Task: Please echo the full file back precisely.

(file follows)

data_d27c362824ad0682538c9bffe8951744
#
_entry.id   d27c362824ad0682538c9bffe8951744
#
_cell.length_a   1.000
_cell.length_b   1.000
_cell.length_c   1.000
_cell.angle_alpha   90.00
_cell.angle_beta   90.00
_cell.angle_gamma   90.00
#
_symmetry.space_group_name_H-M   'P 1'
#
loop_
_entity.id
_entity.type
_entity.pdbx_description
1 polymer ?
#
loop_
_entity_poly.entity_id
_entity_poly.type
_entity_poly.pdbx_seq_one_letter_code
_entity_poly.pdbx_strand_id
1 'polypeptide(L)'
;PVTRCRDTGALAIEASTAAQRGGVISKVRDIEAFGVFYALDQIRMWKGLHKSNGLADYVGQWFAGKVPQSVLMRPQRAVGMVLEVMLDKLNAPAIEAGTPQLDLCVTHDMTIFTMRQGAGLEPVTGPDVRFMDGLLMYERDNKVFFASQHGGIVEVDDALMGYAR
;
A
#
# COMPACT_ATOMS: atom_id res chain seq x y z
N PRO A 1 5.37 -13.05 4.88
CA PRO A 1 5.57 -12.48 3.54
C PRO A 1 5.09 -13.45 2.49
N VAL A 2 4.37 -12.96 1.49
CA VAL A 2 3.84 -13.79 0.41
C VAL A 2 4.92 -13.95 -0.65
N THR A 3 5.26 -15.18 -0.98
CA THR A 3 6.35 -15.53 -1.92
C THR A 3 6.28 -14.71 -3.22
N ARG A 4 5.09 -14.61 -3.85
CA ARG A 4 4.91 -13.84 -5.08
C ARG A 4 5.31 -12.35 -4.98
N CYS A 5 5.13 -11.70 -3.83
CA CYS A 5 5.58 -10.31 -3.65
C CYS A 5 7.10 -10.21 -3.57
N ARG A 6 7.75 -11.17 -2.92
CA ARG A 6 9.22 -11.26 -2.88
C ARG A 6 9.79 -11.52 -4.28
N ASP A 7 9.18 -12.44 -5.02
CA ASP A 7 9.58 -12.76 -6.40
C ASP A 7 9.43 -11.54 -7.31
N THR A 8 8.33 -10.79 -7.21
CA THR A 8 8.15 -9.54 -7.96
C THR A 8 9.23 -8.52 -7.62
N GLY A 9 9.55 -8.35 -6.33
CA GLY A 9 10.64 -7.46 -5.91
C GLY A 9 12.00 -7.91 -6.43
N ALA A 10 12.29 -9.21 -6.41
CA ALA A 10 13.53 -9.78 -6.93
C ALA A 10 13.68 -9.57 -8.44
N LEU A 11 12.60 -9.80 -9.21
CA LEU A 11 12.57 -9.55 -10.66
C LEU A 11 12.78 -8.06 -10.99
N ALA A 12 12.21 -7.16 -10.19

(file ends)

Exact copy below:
data_d27c362824ad0682538c9bffe8951744
#
_entry.id   d27c362824ad0682538c9bffe8951744
#
_cell.length_a   1.000
_cell.length_b   1.000
_cell.length_c   1.000
_cell.angle_alpha   90.00
_cell.angle_beta   90.00
_cell.angle_gamma   90.00
#
_symmetry.space_group_name_H-M   'P 1'
#
loop_
_entity.id
_entity.type
_entity.pdbx_description
1 polymer ?
#
loop_
_entity_poly.entity_id
_entity_poly.type
_entity_poly.pdbx_seq_one_letter_code
_entity_poly.pdbx_strand_id
1 'polypeptide(L)'
;PVTRCRDTGALAIEASTAAQRGGVISKVRDIEAFGVFYALDQIRMWKGLHKSNGLADYVGQWFAGKVPQSVLMRPQRAVGMVLEVMLDKLNAPAIEAGTPQLDLCVTHDMTIFTMRQGAGLEPVTGPDVRFMDGLLMYERDNKVFFASQHGGIVEVDDALMGYAR
;
A
#
# COMPACT_ATOMS: atom_id res chain seq x y z
N PRO A 1 5.37 -13.05 4.88
CA PRO A 1 5.57 -12.48 3.54
C PRO A 1 5.09 -13.45 2.49
N VAL A 2 4.37 -12.96 1.49
CA VAL A 2 3.84 -13.79 0.41
C VAL A 2 4.92 -13.95 -0.65
N THR A 3 5.26 -15.18 -0.98
CA THR A 3 6.35 -15.53 -1.92
C THR A 3 6.28 -14.71 -3.22
N ARG A 4 5.09 -14.61 -3.85
CA ARG A 4 4.91 -13.84 -5.08
C ARG A 4 5.31 -12.35 -4.98
N CYS A 5 5.13 -11.70 -3.83
CA CYS A 5 5.58 -10.31 -3.65
C CYS A 5 7.10 -10.21 -3.57
N ARG A 6 7.75 -11.17 -2.92
CA ARG A 6 9.22 -11.26 -2.88
C ARG A 6 9.79 -11.52 -4.28
N ASP A 7 9.18 -12.44 -5.02
CA ASP A 7 9.58 -12.76 -6.40
C ASP A 7 9.43 -11.54 -7.31
N THR A 8 8.33 -10.79 -7.21
CA THR A 8 8.15 -9.54 -7.96
C THR A 8 9.23 -8.52 -7.62
N GLY A 9 9.55 -8.35 -6.33
CA GLY A 9 10.64 -7.46 -5.91
C GLY A 9 12.00 -7.91 -6.43
N ALA A 10 12.29 -9.21 -6.41
CA ALA A 10 13.53 -9.78 -6.93
C ALA A 10 13.68 -9.57 -8.44
N LEU A 11 12.60 -9.80 -9.21
CA LEU A 11 12.57 -9.55 -10.66
C LEU A 11 12.78 -8.06 -10.99
N ALA A 12 12.21 -7.16 -10.19